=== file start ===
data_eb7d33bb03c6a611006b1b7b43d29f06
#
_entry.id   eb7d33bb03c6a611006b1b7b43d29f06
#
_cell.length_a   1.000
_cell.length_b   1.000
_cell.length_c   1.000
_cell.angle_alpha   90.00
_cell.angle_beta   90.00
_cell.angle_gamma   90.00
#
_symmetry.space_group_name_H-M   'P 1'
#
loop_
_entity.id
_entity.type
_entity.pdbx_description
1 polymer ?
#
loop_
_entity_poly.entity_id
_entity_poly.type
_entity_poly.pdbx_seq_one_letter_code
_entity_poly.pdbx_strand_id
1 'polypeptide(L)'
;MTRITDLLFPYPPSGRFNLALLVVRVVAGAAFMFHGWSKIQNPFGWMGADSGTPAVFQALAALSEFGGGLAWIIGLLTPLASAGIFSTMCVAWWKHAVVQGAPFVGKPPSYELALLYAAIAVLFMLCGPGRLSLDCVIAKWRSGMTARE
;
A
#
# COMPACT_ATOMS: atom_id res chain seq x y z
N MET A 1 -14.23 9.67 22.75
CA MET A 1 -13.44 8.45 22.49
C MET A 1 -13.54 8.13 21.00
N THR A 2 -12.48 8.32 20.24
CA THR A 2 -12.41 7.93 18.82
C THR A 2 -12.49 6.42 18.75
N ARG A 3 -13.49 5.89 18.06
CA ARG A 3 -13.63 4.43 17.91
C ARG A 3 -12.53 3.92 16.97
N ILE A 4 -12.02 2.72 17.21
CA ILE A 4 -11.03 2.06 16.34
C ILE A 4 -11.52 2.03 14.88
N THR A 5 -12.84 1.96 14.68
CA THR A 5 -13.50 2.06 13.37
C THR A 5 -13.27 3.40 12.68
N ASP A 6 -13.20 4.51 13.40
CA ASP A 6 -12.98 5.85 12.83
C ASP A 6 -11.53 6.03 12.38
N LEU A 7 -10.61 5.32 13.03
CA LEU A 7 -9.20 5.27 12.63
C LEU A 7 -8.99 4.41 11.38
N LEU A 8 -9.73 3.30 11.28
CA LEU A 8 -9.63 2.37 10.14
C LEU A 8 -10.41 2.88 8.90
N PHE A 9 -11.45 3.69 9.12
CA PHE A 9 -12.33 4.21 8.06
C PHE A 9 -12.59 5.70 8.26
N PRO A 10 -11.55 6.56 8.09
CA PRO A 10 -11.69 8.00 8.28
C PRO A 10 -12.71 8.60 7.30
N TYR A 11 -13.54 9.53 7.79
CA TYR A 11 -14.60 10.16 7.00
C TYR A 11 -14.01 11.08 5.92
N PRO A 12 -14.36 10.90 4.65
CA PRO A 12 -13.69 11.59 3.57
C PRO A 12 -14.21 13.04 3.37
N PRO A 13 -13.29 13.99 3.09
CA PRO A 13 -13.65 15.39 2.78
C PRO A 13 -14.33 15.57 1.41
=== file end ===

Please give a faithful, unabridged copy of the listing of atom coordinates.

data_eb7d33bb03c6a611006b1b7b43d29f06
#
_entry.id   eb7d33bb03c6a611006b1b7b43d29f06
#
_cell.length_a   1.000
_cell.length_b   1.000
_cell.length_c   1.000
_cell.angle_alpha   90.00
_cell.angle_beta   90.00
_cell.angle_gamma   90.00
#
_symmetry.space_group_name_H-M   'P 1'
#
loop_
_entity.id
_entity.type
_entity.pdbx_description
1 polymer ?
#
loop_
_entity_poly.entity_id
_entity_poly.type
_entity_poly.pdbx_seq_one_letter_code
_entity_poly.pdbx_strand_id
1 'polypeptide(L)'
;MTRITDLLFPYPPSGRFNLALLVVRVVAGAAFMFHGWSKIQNPFGWMGADSGTPAVFQALAALSEFGGGLAWIIGLLTPLASAGIFSTMCVAWWKHAVVQGAPFVGKPPSYELALLYAAIAVLFMLCGPGRLSLDCVIAKWRSGMTARE
;
A
#
# COMPACT_ATOMS: atom_id res chain seq x y z
N MET A 1 -14.23 9.67 22.75
CA MET A 1 -13.44 8.45 22.49
C MET A 1 -13.54 8.13 21.00
N THR A 2 -12.48 8.32 20.24
CA THR A 2 -12.41 7.93 18.82
C THR A 2 -12.49 6.42 18.75
N ARG A 3 -13.49 5.89 18.06
CA ARG A 3 -13.63 4.43 17.91
C ARG A 3 -12.53 3.92 16.97
N ILE A 4 -12.02 2.72 17.21
CA ILE A 4 -11.03 2.06 16.34
C ILE A 4 -11.52 2.03 14.88
N THR A 5 -12.84 1.96 14.68
CA THR A 5 -13.50 2.06 13.37
C THR A 5 -13.27 3.40 12.68
N ASP A 6 -13.20 4.51 13.40
CA ASP A 6 -12.98 5.85 12.83
C ASP A 6 -11.53 6.03 12.38
N LEU A 7 -10.61 5.32 13.03
CA LEU A 7 -9.20 5.27 12.63
C LEU A 7 -8.99 4.41 11.38
N LEU A 8 -9.73 3.30 11.28
CA LEU A 8 -9.63 2.37 10.14
C LEU A 8 -10.41 2.88 8.90
N PHE A 9 -11.45 3.69 9.12
CA PHE A 9 -12.33 4.21 8.06
C PHE A 9 -12.59 5.70 8.26
N PRO A 10 -11.55 6.56 8.09
CA PRO A 10 -11.69 8.00 8.28
C PRO A 10 -12.71 8.60 7.30
N TYR A 11 -13.54 9.53 7.79
CA TYR A 11 -14.60 10.16 7.00
C TYR A 11 -14.01 11.08 5.92
N PRO A 12 -14.36 10.90 4.65
CA PRO A 12 -13.69 11.59 3.57
C PRO A 12 -14.21 13.04 3.37
N PRO A 13 -13.29 13.99 3.09
CA PRO A 13 -13.65 15.39 2.78
C PRO A 13 -14.33 15.57 1.41